Titcomb Cabin burns to ground
By Turia Lahlou, The Dartmouth Staff
Published on Friday, May 8, 2009
The Ledyard Canoe Club's Titcomb Cabin burned down at approximately 11:30 p.m. on Wednesday night in what Hanover Police are calling a "suspicious" fire, according to a police press release. The cabin, located on Gilman Island on the Connecticut River, was frequently used by the Dartmouth Outing Club.
All that remains of the cabin, which was built one-quarter mile south of the Ledyard Bridge, are the base logs, chimney and fireplace, interim director of the Outdoor Programs Office Earl Jette said in an interview with The Dartmouth.
The Hanover Police and the New Hampshire Fire Marshal investigated the scene on Thursday in an attempt to determine the fire's source, Jette said.
Hanover Police Chief Nicholas Giaccone could not be reached for comment by press time.
Jette said that there is no electricity on the island, and that the cabin had not yet been available for rent this season because the Connecticut River waters are too cold.
"[The authorities] have not reported yet what they think probably caused it, and there is no information about how it started or where the people came from," Jette said, referring to the suspected arsonists.
The College has a long-term lease for Gilman Island, which is owned by TransCanada power company. Titcomb Cabin itself was College-owned, Jette said. TransCanada also owns the Wilder Dam, roughly two miles south of Gilman Island.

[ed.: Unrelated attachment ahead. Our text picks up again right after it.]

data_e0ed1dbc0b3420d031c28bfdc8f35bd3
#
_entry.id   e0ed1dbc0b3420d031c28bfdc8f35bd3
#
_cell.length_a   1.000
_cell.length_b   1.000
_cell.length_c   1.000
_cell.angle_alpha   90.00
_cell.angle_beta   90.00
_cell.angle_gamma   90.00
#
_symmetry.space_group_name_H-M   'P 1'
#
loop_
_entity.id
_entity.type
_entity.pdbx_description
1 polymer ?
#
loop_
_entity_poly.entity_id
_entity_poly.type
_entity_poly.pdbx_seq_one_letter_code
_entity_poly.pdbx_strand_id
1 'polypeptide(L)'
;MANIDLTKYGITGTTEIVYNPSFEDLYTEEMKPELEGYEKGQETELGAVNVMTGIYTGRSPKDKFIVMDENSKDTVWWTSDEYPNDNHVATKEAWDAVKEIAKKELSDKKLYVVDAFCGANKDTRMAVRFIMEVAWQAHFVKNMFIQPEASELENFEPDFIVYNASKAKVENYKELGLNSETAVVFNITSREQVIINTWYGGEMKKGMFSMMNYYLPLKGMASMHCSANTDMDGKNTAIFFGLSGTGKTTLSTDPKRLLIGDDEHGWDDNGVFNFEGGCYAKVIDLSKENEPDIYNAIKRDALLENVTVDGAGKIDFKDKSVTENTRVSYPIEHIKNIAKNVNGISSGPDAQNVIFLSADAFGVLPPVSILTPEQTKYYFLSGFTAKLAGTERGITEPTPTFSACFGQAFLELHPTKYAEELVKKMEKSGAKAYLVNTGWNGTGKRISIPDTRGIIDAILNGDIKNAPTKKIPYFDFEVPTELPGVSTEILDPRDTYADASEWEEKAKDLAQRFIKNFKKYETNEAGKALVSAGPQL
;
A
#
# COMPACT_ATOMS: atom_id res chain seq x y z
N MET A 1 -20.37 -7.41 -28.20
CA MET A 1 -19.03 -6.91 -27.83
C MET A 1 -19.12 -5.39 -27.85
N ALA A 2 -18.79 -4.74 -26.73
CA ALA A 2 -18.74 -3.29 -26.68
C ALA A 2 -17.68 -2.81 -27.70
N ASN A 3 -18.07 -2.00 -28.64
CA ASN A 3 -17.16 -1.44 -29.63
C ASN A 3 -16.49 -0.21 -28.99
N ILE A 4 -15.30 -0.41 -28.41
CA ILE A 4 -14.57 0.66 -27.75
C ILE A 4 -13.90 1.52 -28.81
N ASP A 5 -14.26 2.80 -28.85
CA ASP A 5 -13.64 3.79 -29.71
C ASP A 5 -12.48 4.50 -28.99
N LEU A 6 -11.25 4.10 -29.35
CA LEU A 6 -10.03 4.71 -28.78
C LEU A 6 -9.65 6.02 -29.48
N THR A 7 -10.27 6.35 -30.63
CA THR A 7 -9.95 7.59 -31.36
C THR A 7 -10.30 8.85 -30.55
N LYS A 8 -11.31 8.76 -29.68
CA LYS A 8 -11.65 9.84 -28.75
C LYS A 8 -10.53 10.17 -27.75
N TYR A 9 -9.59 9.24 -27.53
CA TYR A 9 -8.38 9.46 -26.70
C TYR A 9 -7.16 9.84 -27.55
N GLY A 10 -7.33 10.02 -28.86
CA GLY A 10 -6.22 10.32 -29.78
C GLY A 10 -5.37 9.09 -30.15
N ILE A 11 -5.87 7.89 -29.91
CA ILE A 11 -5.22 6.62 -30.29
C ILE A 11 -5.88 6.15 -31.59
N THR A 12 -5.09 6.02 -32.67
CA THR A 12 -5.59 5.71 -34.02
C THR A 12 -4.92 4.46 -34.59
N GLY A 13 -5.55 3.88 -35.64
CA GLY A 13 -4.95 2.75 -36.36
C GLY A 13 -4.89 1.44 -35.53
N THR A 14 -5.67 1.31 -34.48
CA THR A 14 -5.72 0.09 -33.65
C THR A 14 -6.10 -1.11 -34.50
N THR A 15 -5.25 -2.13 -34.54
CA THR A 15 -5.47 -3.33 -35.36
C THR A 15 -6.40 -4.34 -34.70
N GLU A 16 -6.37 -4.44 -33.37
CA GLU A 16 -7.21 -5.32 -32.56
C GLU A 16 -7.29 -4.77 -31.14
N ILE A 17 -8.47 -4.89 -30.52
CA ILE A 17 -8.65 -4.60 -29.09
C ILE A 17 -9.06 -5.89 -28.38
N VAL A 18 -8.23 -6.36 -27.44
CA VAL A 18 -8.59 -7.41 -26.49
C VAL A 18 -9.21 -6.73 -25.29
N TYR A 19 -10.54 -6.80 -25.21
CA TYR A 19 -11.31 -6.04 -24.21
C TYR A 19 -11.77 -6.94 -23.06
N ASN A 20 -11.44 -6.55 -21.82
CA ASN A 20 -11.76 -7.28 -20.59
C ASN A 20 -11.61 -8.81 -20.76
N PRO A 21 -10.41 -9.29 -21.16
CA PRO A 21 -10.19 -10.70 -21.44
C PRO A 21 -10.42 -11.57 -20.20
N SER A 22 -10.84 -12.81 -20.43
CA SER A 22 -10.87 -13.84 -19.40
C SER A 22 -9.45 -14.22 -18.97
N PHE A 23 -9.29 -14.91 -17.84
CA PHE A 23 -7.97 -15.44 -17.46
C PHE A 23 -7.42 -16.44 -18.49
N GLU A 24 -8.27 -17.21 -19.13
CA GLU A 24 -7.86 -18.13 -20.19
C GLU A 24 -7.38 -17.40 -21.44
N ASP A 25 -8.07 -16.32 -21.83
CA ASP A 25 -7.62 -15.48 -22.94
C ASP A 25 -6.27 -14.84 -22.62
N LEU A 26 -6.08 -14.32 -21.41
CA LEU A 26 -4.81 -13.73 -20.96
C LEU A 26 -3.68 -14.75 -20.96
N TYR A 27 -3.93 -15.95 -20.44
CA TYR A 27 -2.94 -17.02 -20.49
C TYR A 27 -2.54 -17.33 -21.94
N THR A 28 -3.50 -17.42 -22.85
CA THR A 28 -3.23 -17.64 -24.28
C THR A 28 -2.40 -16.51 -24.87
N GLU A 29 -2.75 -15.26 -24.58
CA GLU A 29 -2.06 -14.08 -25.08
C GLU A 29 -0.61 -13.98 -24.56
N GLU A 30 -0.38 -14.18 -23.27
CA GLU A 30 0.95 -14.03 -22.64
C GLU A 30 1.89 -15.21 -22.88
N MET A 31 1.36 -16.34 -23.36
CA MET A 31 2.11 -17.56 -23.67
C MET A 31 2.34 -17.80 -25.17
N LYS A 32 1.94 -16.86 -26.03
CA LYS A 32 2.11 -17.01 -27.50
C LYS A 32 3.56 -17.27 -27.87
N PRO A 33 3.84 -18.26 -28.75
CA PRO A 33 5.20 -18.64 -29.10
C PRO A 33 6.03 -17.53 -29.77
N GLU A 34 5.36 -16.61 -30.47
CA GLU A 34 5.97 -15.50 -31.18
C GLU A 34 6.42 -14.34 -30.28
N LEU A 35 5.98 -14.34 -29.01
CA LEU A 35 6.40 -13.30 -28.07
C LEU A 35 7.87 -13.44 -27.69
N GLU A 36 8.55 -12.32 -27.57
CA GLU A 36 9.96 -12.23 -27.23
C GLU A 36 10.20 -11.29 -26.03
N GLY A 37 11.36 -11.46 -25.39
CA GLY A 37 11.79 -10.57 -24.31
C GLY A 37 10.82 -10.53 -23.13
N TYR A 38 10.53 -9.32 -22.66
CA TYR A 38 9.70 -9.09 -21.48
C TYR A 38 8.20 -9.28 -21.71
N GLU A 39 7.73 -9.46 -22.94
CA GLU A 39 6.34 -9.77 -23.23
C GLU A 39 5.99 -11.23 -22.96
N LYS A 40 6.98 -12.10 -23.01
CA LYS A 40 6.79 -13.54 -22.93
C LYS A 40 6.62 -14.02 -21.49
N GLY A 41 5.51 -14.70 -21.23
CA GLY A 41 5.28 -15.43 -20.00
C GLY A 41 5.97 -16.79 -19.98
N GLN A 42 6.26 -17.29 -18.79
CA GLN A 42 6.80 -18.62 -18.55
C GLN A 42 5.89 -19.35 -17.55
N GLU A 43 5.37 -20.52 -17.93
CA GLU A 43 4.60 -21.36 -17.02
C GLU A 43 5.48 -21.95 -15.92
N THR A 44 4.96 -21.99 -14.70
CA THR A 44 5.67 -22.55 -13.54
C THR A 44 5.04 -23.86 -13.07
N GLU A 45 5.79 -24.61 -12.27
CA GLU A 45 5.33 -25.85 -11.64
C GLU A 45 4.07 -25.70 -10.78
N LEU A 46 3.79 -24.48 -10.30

Ledyard Canoe Club members will meet soon to discuss future plans for the cabin site, Jette said. If club members are interested in rebuilding the cabin, students will likely carry out the construction, Jette said.
"We want this to be an opportunity for students to learn another outdoor skill and turn this tragedy into something good for Dartmouth students," he said.
Jette said it has not yet been determined whether the damage caused by the fire will be covered by the College's insurance. The College has insurance for its on-campus buildings, which also covers many of the College's cabins across the state, but Jette said he has not seen the list of the structures specifically covered by the policy.
Titcomb Cabin was built in November 1952 by Dartmouth students on behalf of the Dartmouth Outing Club and was used primarily by the Ledyard Canoe Club in the cabin's early years. The building later became available for use by the general public.
The New Hampshire fire marshal handling the investigation could not be reached for comment by press time.